We live in a universe we know surprisingly little about. The normal matter we can see—like people, planets, stars, and even peanut butter—accounts for an estimated 20 percent of all the matter in the universe. The remaining approximately 80 percent is called dark matter. We can’t see it and we don’t know what is, yet this ubiquitous substance whizzes through the universe—and us—all the time. So how do we know dark matter exists?
Dark Matter Day, an international event founded in 2017 by Glenn Roberts of Lawrence Berkeley National Lab, aims to shed some light on that mystery. Between October 25 and November 4, a series of Dark Matter Day events in countries around the world will highlight the global search for dark matter, the many fascinating ways scientists search for it, and the importance of devoting scientific resources to unraveling this cosmic riddle. This year’s Dark Matter Day is dedicated to the memory of Glenn Roberts, who passed away earlier this year.
Although scientists haven’t seen dark matter, indirect evidence tells us it exists—in the gravitational pull it has on galaxies and the way light bends around unseen objects in space. Understanding the nature of dark matter could help us better understand the universe in which we live. And if scientists do find the answer, it will raise yet another question: Will the discovery require a complete re-write of our understanding of physics?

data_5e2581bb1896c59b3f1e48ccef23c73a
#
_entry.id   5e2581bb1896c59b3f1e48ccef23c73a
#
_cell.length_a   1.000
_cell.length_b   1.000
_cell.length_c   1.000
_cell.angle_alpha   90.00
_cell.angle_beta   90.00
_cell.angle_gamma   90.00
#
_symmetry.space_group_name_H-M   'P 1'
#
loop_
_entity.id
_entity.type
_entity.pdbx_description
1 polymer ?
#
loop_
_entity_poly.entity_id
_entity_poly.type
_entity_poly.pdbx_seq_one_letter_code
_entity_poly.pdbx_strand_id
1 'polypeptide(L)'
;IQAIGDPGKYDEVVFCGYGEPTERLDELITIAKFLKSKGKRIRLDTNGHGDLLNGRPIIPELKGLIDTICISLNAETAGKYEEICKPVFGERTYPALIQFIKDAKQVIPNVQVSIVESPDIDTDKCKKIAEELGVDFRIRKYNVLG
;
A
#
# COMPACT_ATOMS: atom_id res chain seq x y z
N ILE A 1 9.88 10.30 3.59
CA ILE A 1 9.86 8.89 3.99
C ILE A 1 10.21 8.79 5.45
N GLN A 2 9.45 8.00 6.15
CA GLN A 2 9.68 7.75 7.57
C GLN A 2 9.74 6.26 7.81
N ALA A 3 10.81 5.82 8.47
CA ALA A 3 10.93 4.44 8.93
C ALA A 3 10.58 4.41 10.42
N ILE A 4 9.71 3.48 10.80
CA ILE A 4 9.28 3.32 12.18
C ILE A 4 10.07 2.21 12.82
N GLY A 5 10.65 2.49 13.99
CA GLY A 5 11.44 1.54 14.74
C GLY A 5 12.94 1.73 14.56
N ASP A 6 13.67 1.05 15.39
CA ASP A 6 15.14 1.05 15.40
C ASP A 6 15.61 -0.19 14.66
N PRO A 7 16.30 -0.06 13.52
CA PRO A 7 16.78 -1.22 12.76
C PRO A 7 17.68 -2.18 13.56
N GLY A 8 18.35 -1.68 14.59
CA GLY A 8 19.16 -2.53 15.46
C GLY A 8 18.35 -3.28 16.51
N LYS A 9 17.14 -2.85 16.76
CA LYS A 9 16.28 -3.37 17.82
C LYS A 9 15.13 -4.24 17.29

A host of innovative experiments are searching for the source of dark matter using different types of tools, such as detectors built deep underground, powerful particle beams, and telescopes located on Earth and in space. For more on the global hunt for dark matter, visit the Interactions Collaboration’s Dark Matter Hub.
Sponsored by the Interactions Collaboration, an international community of particle physics communication specialists, Dark Matter Day celebrates the work being done in laboratories and institutions around the world, and shares what we do know about this cosmic puzzle with audiences worldwide.
To find resources or to register your event, go to the Dark Matter Day website.